Back in year 2000, scientists noted that the North rotational pole of the Earth is shifting. The phenomenon has been studied extensively since then. Unfortunately, the underlying evidence has never been strong enough to determine the reason behind this.
Climate change causes the shift of our planet’s rotational pole.
Two decades of solid research have passed, but finally a team from the Jet Propulsion Laboratory found the reason for it. The mystery is finally solved- human induced climate change.
The research, led by Surendra Adhikari, is one of the most comprehensive studies on the topic to date. Adhikari developed a number of complex mathematical models, and combined the results with series of observations.
She was able to identify two very clear causes for the shift.
On one hand, the results showed that the melting of the West Antarctic and Greenland ice sheets affect the motion of the polar axis. Similar shift was also noted back in the 20th century too. Back then, the melting of the Laurentide ice sheet, which used to cover Canada and the Northern parts of the US during the ice age. I say similar, because this time around the direction and the speed are different.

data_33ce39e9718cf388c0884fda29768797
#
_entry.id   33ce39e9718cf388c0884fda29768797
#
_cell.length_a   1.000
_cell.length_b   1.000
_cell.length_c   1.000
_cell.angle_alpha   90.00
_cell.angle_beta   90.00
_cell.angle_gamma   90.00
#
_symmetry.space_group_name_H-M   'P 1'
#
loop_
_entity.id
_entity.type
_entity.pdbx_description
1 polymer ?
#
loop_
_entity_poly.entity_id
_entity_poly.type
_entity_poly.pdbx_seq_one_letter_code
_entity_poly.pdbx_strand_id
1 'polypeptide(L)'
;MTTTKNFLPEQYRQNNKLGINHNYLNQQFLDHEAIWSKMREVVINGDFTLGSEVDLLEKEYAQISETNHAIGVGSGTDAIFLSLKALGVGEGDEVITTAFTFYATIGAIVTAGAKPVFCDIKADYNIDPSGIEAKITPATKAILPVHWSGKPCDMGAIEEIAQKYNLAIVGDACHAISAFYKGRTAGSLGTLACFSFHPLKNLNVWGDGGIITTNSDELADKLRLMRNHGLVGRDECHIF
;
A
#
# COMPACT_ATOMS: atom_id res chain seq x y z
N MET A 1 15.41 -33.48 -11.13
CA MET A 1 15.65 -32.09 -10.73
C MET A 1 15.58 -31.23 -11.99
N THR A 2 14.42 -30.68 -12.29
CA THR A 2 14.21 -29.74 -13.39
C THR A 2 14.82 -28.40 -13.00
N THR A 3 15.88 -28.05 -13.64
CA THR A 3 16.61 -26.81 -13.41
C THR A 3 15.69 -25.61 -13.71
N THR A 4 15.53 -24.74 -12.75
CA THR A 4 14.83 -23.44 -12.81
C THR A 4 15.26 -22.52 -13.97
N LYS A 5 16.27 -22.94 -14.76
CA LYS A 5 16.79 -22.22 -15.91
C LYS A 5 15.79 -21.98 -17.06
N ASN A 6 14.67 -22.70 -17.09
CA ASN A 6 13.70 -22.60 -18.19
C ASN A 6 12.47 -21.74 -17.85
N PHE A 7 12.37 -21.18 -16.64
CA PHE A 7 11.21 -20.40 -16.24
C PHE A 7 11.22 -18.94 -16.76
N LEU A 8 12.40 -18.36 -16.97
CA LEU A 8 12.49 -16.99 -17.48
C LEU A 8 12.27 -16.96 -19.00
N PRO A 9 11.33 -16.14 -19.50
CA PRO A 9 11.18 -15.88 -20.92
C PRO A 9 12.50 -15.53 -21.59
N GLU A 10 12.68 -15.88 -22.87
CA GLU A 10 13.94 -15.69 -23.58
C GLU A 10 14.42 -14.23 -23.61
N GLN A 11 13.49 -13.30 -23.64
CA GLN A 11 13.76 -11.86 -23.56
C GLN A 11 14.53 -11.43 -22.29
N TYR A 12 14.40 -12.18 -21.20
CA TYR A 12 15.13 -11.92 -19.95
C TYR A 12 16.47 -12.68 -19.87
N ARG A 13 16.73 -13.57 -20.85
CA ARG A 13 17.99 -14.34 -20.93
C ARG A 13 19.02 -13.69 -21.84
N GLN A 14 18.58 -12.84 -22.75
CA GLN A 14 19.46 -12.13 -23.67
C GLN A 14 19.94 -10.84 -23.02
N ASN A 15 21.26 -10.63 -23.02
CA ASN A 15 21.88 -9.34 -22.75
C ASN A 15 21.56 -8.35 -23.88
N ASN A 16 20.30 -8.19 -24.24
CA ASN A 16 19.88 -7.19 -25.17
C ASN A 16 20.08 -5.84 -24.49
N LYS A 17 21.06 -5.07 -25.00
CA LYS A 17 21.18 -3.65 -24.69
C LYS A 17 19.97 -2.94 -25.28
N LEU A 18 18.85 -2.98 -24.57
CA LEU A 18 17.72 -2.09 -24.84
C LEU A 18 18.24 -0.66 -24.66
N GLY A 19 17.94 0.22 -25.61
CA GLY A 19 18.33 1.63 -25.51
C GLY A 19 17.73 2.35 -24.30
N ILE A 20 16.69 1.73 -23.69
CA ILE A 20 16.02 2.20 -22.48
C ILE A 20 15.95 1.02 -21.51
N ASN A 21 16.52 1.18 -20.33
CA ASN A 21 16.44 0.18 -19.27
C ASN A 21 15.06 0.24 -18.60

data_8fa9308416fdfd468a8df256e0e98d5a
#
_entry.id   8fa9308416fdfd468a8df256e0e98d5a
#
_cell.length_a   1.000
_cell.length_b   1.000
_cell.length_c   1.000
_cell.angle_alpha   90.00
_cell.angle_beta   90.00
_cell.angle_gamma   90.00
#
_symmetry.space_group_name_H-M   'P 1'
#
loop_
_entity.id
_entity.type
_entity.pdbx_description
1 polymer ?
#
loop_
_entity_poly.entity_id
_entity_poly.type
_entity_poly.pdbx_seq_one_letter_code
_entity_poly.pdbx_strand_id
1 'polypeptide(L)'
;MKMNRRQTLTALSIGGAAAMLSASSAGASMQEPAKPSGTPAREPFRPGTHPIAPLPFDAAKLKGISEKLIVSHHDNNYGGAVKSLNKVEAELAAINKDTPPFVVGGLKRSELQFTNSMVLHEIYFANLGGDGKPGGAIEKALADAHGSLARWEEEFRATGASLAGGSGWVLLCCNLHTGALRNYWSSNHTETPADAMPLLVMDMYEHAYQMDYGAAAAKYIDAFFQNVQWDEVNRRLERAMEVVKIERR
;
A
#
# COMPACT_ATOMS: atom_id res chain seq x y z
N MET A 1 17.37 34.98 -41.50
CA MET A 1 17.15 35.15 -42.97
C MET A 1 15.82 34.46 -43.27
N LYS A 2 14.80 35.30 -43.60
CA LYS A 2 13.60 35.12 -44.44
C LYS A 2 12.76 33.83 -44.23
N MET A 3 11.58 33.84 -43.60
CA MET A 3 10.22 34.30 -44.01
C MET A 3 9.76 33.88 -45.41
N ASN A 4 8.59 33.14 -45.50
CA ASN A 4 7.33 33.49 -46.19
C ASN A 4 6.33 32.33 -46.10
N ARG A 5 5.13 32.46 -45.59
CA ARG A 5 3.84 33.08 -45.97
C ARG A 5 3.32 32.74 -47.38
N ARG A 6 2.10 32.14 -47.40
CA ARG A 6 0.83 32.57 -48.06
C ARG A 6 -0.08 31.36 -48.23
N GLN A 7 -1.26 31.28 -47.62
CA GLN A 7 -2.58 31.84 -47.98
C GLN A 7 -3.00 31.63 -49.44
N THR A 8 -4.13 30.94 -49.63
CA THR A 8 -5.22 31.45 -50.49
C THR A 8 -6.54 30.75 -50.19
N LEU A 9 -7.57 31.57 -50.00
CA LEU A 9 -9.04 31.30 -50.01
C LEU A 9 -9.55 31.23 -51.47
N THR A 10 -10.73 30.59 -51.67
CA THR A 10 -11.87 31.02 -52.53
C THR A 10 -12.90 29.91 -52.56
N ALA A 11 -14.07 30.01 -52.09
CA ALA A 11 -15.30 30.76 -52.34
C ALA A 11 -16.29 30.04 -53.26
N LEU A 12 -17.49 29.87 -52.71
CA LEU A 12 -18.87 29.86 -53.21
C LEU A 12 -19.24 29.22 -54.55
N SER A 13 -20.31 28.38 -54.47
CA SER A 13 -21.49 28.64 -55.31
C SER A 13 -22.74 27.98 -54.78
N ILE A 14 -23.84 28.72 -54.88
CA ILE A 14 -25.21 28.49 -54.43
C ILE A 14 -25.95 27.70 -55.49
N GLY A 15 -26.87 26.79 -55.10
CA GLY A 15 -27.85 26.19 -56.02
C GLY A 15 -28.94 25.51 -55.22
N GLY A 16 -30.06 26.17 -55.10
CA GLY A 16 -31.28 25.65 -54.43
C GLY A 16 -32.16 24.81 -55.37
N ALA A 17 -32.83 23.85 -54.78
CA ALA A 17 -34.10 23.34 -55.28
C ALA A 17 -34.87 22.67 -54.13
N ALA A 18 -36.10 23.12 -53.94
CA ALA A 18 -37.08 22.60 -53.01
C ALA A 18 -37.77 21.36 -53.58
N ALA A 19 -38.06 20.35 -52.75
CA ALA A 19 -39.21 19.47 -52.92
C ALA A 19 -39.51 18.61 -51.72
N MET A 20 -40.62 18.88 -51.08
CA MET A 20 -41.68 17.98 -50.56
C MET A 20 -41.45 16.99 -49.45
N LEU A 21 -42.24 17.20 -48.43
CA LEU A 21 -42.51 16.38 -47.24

On the other hand, thanks to NASA’s Gravity Recovery and Climate Experiment (GRACE) satellite, the understanding of the phenomenon became even more clear. Alongside the melting of the ice sheets, storage and distribution of water on the land was found to be equally important. According to Adhikari, desertification and floods due to climate change, together with pumping and redirecting of ground water, play a crucial role.
The scientist believes that the continuous long term observations, which have been gathered over the past century, can help reconstructing past climate. Such data can help climate scientists and hydrologists study water dynamics and identify new patterns.
The study is published in the latest issue of Science Advances.
Image (C) Science Advances